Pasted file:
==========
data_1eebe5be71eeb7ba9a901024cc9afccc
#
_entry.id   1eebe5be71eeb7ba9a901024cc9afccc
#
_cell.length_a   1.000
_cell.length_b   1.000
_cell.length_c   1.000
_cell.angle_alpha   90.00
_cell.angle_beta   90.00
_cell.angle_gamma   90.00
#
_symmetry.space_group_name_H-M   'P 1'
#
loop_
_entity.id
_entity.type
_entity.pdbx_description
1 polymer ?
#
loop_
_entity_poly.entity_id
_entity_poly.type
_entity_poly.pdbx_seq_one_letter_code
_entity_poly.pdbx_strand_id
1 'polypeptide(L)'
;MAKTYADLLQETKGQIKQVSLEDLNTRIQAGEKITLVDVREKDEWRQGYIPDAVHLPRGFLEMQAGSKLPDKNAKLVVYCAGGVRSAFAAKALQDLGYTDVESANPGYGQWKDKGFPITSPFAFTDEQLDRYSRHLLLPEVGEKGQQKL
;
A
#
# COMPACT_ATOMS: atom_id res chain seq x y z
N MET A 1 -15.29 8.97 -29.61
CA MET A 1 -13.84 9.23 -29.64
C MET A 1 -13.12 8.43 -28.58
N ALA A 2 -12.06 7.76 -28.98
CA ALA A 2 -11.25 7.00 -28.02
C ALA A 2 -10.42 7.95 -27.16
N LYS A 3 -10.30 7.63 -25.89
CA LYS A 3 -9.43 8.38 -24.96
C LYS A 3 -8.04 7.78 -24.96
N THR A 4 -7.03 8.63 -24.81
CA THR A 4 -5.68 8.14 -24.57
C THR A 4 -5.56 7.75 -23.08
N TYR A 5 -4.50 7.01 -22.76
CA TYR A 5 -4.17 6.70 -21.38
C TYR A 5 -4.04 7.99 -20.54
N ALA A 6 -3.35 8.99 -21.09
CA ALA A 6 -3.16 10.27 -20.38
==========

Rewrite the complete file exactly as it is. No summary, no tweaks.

data_1eebe5be71eeb7ba9a901024cc9afccc
#
_entry.id   1eebe5be71eeb7ba9a901024cc9afccc
#
_cell.length_a   1.000
_cell.length_b   1.000
_cell.length_c   1.000
_cell.angle_alpha   90.00
_cell.angle_beta   90.00
_cell.angle_gamma   90.00
#
_symmetry.space_group_name_H-M   'P 1'
#
loop_
_entity.id
_entity.type
_entity.pdbx_description
1 polymer ?
#
loop_
_entity_poly.entity_id
_entity_poly.type
_entity_poly.pdbx_seq_one_letter_code
_entity_poly.pdbx_strand_id
1 'polypeptide(L)'
;MAKTYADLLQETKGQIKQVSLEDLNTRIQAGEKITLVDVREKDEWRQGYIPDAVHLPRGFLEMQAGSKLPDKNAKLVVYCAGGVRSAFAAKALQDLGYTDVESANPGYGQWKDKGFPITSPFAFTDEQLDRYSRHLLLPEVGEKGQQKL
;
A
#
# COMPACT_ATOMS: atom_id res chain seq x y z
N MET A 1 -15.29 8.97 -29.61
CA MET A 1 -13.84 9.23 -29.64
C MET A 1 -13.12 8.43 -28.58
N ALA A 2 -12.06 7.76 -28.98
CA ALA A 2 -11.25 7.00 -28.02
C ALA A 2 -10.42 7.95 -27.16
N LYS A 3 -10.30 7.63 -25.89
CA LYS A 3 -9.43 8.38 -24.96
C LYS A 3 -8.04 7.78 -24.96
N THR A 4 -7.03 8.63 -24.81
CA THR A 4 -5.68 8.14 -24.57
C THR A 4 -5.56 7.75 -23.08
N TYR A 5 -4.50 7.01 -22.76
CA TYR A 5 -4.17 6.70 -21.38
C TYR A 5 -4.04 7.99 -20.54
N ALA A 6 -3.35 8.99 -21.09
CA ALA A 6 -3.16 10.27 -20.38